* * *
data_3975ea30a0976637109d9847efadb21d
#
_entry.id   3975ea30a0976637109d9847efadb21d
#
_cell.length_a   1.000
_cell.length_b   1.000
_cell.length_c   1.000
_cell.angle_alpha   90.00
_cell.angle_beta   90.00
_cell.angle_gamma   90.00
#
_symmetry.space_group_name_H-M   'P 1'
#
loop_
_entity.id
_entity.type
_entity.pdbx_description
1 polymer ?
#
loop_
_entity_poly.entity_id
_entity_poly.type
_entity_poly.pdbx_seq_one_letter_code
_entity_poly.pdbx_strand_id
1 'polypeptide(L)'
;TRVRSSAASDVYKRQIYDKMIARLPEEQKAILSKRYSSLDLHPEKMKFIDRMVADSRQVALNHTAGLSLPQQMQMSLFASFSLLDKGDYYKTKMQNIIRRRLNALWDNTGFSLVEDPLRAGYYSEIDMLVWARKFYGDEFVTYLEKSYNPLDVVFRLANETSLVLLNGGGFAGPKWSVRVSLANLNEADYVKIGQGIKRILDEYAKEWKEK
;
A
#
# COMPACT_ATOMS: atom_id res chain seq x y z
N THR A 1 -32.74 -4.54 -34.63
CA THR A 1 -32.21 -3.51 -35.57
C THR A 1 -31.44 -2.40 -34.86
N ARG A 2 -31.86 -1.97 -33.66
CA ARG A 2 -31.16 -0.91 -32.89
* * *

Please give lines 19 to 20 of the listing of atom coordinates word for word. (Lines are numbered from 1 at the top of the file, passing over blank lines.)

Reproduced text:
#
loop_